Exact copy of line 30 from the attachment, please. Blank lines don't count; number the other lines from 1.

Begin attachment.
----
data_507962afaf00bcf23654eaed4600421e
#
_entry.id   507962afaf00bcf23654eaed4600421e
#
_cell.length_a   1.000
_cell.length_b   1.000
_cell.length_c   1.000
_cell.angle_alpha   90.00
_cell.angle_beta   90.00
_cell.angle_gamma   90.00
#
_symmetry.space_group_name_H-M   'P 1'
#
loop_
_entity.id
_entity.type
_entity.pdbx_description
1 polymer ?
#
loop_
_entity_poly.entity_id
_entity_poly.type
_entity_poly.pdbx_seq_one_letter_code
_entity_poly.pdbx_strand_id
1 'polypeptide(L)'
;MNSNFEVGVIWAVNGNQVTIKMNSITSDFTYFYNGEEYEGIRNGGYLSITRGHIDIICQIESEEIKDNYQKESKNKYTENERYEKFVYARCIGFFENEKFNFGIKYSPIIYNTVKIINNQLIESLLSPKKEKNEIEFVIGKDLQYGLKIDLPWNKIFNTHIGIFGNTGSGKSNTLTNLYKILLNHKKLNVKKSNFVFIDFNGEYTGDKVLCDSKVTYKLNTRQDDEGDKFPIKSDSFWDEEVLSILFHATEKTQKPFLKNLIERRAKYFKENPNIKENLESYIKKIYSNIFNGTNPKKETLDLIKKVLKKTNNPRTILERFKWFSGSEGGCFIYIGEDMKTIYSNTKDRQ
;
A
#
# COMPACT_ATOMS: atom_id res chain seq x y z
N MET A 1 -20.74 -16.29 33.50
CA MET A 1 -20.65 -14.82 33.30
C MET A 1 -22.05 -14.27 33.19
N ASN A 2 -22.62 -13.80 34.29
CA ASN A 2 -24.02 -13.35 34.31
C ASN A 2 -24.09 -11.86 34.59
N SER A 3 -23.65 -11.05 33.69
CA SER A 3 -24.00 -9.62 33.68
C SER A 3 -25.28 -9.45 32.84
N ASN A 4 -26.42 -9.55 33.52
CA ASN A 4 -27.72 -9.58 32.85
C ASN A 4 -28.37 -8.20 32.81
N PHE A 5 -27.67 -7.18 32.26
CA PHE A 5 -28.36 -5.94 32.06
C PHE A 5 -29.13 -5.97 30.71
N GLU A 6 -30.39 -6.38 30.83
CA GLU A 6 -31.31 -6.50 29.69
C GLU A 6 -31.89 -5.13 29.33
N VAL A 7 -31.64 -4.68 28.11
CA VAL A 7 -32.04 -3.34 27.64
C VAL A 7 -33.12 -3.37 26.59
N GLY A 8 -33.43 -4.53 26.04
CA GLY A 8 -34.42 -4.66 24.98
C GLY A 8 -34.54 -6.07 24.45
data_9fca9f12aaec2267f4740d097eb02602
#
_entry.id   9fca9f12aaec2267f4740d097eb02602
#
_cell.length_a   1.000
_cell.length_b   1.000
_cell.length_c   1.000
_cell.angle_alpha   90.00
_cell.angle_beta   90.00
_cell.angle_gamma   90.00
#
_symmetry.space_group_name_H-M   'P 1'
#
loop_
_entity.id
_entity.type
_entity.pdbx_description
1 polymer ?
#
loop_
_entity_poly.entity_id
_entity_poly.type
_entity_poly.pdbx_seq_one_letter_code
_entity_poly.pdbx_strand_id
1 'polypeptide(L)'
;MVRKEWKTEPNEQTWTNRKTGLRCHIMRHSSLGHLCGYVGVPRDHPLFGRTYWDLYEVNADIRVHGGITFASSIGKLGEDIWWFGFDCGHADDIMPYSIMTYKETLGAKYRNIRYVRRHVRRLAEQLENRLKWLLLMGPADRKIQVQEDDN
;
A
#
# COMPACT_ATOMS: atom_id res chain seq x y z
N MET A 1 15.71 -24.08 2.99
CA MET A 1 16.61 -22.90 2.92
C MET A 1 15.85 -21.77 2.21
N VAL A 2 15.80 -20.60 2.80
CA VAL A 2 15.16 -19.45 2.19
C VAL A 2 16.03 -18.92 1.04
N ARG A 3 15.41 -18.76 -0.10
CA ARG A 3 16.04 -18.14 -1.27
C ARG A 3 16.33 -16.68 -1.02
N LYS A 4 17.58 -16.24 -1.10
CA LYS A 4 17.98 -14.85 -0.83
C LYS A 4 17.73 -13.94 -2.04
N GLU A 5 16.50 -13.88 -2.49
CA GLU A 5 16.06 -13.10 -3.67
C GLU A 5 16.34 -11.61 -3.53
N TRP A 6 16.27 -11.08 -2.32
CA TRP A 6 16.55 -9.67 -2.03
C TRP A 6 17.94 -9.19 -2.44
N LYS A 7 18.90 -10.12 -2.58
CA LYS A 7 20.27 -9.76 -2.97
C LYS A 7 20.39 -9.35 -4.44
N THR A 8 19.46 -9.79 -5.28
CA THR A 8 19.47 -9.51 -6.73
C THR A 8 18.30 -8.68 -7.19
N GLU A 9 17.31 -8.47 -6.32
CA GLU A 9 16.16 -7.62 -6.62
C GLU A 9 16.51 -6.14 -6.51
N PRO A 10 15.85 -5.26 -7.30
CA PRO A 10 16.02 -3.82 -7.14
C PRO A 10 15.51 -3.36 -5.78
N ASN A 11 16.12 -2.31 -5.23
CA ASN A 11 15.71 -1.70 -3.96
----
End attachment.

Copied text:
# COMPACT_ATOMS: atom_id res chain seq x y z